The international community has a significant role to play in addressing the myriad humanitarian problems plaguing southern Sudan, a half-decade after the signing of a peace agreement, or CPA, that officially ended hostilities between the North and the South. So says a report released today by 10 aid agencies, including Oxfam International. The authors write:
“Five years later, the peace agreement is extremely fragile and violence is again increasing. The humanitarian situation, already one of the worst in the world, is deteriorating; and in the eyes of most ordinary southerners, meaningful post-war development has been absent.”
Civilians continue to face daily threats to security; in 2009, more than 2,500 people were killed and 350,000 fled their homes from violence that egregiously targeted women and children. Disarmament efforts by the South Sudanese government have not created a sense of security among many communities, and the U.N. peacekeeping mission in Sudan has neglected its civilian protection mandate, the report said.
Food insecurity due to erratic rainfall in the past year contributed to the deteriorating humanitarian situation and highlighted the limited ability of humanitarian agencies to reach people in need.
Development indicators for South Sudan all remain far below basic standards, despite expectations of peace dividends, promised through the signing of the CPA:
“(…) for many ordinary people meaningful post-war development has been absent. The delivery of basic services such as schools, health clinics, and safe water, should have been a key peace dividend that helped build popular confidence in the CPA. Instead, service provision has been painfully slow, leading to mounting frustration.”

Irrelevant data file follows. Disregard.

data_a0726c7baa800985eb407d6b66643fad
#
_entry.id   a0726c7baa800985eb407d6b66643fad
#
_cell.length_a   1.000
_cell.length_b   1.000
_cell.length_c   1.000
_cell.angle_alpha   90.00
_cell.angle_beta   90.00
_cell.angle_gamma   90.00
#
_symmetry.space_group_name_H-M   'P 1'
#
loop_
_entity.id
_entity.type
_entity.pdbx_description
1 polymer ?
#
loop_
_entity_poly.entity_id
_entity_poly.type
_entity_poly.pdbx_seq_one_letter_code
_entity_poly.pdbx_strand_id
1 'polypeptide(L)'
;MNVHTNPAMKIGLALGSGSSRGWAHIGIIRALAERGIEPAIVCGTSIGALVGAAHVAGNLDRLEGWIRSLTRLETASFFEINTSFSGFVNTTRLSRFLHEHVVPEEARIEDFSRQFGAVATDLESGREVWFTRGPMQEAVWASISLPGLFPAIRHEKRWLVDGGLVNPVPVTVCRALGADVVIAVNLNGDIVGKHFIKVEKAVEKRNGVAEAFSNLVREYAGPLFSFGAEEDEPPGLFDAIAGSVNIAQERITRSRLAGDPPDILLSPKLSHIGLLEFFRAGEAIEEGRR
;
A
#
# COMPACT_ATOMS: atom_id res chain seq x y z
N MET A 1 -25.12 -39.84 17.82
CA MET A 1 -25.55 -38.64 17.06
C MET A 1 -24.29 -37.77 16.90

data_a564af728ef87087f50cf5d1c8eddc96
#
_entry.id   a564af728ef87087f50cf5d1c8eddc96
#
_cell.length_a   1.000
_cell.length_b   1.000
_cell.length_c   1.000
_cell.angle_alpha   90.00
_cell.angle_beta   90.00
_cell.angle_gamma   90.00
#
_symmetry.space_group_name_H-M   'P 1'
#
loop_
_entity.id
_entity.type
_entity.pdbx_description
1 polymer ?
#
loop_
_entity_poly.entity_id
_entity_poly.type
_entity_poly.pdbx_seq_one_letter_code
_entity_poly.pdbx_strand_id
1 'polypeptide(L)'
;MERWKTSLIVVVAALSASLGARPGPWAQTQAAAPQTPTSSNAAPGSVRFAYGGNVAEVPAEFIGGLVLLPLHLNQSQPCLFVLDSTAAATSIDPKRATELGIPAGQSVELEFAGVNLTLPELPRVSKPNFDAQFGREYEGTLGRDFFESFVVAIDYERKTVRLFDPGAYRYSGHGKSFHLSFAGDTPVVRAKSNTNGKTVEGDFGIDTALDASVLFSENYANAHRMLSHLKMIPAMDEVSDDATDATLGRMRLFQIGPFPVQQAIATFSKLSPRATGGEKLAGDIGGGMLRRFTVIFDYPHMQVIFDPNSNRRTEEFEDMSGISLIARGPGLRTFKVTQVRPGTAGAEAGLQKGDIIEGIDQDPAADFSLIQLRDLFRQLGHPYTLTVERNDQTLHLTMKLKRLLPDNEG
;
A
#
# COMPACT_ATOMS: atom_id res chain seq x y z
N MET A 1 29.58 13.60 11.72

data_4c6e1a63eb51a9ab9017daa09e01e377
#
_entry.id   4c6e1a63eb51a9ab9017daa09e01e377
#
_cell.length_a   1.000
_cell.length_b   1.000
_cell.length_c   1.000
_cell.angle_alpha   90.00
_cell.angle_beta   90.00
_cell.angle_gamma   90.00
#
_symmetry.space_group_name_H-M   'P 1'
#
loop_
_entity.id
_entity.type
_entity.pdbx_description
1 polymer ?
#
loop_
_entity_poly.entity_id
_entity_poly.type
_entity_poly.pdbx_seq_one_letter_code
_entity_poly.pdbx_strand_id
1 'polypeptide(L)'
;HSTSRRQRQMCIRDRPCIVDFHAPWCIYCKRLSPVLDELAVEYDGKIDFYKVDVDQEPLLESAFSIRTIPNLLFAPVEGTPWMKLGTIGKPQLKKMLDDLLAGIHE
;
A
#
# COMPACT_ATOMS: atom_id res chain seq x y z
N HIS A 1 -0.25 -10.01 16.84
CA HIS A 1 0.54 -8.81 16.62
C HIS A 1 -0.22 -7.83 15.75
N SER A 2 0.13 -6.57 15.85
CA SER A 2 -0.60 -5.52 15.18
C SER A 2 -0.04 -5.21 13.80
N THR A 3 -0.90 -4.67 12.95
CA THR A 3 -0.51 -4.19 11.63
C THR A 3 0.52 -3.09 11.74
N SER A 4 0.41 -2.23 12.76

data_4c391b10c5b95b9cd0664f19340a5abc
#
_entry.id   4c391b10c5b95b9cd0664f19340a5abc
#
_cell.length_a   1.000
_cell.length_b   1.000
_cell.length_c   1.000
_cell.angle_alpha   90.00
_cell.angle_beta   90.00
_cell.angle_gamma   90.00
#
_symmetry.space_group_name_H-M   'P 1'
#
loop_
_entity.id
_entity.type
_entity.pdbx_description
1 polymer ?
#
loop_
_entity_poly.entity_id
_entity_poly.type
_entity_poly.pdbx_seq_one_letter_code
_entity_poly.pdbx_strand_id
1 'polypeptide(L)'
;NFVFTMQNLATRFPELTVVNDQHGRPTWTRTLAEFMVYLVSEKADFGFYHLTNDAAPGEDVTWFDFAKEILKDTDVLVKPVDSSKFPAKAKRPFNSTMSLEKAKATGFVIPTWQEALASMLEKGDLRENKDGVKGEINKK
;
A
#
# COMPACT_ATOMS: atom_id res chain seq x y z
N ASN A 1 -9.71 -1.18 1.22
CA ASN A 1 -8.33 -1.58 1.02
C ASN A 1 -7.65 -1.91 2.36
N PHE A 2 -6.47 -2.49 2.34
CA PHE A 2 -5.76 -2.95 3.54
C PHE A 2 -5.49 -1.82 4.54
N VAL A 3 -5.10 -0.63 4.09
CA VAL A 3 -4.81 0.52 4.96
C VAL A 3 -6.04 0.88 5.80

Policymakers would do well to take a look at the recommendations offered in the report, including a call for concerted international mediation between CPA parties to resolve issues relating to the referendum and its aftermath. The report also prescribes ways to prioritize civilian protection for both the government of southern Sudan and U.N. peacekeepers, including training U.N. personnel on its mandated protection responsibilities. Funding allocation for emergency assistance, basic service delivery, and the southern government should be made more flexible and have an eye toward the long-term by emphasizing support for local NGOs and local government structures.
The report makes clear that in this critical year for Sudan an incredible amount of work remains. The international community must firmly stand behind consequences for any of the political parties that take steps that put civilians in jeopardy.